EVERETT — After 131 years as its own parish, Our Lady of Perpetual Help is set to merge with Immaculate Conception into a new single parish in north Everett, called Our Lady of Hope.
In July, the Catholic church at 2619 Cedar St. will become a chapel for Saturday mass. Parishioners will meet at the current Immaculate Conception church at 2501 Hoyt Ave. for the other daily masses and events.
“They’ve always functioned fairly close with one another,” said Father Joseph Altenhofen, pastor of the two churches for four years.
The Archdiocese of Seattle, which oversees 174 parishes between Canada and Oregon and from the Cascades to the Pacific Ocean, made the decision to merge north Everett’s churches in October. It’s part of the Archdiocese’s larger evaluation of its resources and needs as mass attendance dropped 15.5% between 1999 and 2018. Western Washington’s population grew 28.4% over that time.
Catholic marriages declined almost 46% and infant baptisms 21.5%.
“The amount of people in my seats every week has been going down over the years,” Altenhofen said.
Leadership and parishioners from the two churches have been, and still are, figuring out exactly what it will look like to become one.
They don’t plan to move pews or stained glass. But some of the statues and artwork could get hauled the 14 blocks. Cross-shaped bike racks were likely staying outside of Our Lady of Perpetual Help.
“Practically speaking there won’t be a lot of changes,” Altenhofen said.
Everett Sausage Fest-goers can rest assured the church mashup won’t shutter the Bavarian-themed weekend of beer, food and rides around since 1977. If COVID cases are low enough, the church will consider bringing it back, after it was suspended through the pandemic.
Having two parishes meant two priests for a time. Combining them into one church lets the Archdiocese assign one to another parish.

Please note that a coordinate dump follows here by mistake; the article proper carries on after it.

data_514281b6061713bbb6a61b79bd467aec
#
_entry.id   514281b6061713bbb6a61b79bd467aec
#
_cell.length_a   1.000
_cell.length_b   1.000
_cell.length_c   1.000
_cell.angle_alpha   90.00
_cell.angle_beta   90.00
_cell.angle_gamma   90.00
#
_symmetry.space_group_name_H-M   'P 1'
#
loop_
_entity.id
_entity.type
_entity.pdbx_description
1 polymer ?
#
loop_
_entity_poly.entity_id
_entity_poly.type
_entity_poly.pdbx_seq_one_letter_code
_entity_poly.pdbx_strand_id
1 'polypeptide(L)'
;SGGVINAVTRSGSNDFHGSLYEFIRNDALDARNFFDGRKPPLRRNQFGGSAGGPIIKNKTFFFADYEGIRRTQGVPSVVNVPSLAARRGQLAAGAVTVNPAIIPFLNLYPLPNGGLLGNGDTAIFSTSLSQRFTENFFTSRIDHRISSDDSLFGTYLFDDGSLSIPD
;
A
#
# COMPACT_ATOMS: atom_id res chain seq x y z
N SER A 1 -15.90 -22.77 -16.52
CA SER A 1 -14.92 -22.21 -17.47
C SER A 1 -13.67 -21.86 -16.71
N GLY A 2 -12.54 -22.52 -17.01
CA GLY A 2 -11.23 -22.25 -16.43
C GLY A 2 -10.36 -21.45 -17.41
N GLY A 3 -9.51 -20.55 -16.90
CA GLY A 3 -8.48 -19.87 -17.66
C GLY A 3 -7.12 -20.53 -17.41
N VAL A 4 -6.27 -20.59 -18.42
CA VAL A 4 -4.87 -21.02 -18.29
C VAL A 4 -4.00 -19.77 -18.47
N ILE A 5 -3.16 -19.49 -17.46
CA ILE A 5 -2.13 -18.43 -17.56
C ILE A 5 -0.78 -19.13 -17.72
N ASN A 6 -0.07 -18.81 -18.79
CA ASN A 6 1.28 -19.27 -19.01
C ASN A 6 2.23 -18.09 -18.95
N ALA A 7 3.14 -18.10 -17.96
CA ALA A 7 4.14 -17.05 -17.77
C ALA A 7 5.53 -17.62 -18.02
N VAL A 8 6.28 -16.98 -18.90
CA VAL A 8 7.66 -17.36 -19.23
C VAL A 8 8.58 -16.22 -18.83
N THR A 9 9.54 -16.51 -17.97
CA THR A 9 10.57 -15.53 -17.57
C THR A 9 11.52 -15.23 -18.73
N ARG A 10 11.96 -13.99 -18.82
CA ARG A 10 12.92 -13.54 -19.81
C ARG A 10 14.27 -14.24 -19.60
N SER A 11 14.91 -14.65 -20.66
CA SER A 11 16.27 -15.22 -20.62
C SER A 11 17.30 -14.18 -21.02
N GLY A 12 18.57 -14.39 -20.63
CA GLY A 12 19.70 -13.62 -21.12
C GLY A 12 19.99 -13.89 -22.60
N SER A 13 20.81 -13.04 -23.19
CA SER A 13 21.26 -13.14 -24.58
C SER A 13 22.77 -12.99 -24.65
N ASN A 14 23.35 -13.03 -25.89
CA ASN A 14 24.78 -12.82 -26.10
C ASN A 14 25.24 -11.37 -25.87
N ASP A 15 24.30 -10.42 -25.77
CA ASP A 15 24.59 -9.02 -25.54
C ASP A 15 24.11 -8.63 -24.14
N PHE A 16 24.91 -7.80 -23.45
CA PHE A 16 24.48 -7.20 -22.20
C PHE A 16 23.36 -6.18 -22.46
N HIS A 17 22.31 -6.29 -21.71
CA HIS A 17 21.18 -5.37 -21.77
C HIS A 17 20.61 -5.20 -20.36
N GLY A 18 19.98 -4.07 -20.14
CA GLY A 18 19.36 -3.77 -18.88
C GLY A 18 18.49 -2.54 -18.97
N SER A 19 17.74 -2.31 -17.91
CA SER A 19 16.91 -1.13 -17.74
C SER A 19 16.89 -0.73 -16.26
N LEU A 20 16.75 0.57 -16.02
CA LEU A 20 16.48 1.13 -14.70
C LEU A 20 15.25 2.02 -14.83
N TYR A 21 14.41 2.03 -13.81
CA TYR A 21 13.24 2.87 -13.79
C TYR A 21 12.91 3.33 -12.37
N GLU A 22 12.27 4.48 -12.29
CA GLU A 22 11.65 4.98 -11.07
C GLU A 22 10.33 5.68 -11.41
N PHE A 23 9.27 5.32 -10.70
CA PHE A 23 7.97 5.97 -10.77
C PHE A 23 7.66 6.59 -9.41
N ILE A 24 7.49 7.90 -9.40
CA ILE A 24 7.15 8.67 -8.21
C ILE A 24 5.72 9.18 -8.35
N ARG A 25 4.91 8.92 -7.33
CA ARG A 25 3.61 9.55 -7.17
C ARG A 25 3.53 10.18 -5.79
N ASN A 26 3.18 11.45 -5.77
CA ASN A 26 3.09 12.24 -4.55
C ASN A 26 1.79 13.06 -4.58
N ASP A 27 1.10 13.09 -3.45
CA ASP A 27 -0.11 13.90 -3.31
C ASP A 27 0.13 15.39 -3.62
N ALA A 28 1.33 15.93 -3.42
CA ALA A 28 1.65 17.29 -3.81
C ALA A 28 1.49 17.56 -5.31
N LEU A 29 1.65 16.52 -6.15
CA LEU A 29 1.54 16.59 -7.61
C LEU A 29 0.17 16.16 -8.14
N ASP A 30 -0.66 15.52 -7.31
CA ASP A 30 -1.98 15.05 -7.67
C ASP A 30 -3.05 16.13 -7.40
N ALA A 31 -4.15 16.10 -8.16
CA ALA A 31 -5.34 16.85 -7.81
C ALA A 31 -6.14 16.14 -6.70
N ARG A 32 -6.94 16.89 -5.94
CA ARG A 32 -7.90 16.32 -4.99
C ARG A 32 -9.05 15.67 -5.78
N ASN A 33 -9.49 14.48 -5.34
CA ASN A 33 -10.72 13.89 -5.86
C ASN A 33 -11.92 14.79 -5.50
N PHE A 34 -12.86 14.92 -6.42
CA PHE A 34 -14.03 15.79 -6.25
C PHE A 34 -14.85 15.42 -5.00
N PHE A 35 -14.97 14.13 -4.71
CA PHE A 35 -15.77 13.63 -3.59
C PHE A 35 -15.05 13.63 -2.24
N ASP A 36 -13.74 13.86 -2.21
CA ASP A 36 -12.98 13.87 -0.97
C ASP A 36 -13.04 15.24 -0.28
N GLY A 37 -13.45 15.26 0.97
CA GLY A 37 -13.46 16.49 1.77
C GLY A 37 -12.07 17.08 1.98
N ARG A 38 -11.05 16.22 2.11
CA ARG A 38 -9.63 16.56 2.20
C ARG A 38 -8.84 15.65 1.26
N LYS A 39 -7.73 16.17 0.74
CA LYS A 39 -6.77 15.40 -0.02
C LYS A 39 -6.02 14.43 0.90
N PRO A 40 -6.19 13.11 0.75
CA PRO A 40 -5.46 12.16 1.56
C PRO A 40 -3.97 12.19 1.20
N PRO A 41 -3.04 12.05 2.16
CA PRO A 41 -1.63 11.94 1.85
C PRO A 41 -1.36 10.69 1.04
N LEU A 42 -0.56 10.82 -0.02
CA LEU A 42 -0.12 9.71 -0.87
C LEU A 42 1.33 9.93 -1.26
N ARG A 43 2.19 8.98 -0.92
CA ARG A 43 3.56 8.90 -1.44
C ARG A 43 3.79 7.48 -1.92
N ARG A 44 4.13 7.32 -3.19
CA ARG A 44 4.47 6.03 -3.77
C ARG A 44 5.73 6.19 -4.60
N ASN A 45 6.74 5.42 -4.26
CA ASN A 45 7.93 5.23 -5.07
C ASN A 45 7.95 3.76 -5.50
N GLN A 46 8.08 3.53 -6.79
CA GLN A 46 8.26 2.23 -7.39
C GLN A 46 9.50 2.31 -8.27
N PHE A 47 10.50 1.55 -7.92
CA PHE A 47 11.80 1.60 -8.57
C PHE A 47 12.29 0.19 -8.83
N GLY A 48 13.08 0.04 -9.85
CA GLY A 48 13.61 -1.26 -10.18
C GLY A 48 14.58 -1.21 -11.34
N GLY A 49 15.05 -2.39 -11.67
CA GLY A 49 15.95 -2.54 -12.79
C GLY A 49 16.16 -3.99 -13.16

“We have 174 parishes, but we do not have 174 priests,” Archdiocese spokeswoman Helen McClenahan said.
Historically, the parishes sprang up just a mile apart because of Broadway and wet Pacific Northwest weather.
Our Lady of Perpetual Help was established in 1891. The brick church built in 1925 still stands, complete with the original altar and organ, according to Historic Everett.
Brothels, gambling houses and saloons dotted the city when the churches formed.
Horses were still the dominant form of transportation and streets weren’t yet asphalt and cement.
“Broadway was a dirt road at the time and it would become so mucky it would be difficult to cross,” Altenhofen said.
North Everett’s Catholic parishes more formally became closer in the early 2000s when the administrations combined. It helped share and save costs.
Merging them into a single parish continues those financial benefits, Altenhofen said. The church doesn’t plan to lay off any of its employees and instead is adding a member to the liturgical staff.
It also helps the church better manage and maintain its properties. Each parish has a hall, a rectory where priests live or lived.
Our Lady of Perpetual Help’s former convent, where nuns lived, has been leased to Interfaith Family Shelter for decades.
“We haven’t used these spaces, in terms of their named uses, for over 20 years,” Altenhofen said.
The parishes and the Archdiocese are also in the process of determining how to use those vacant spaces, such as for housing or a hot meal service.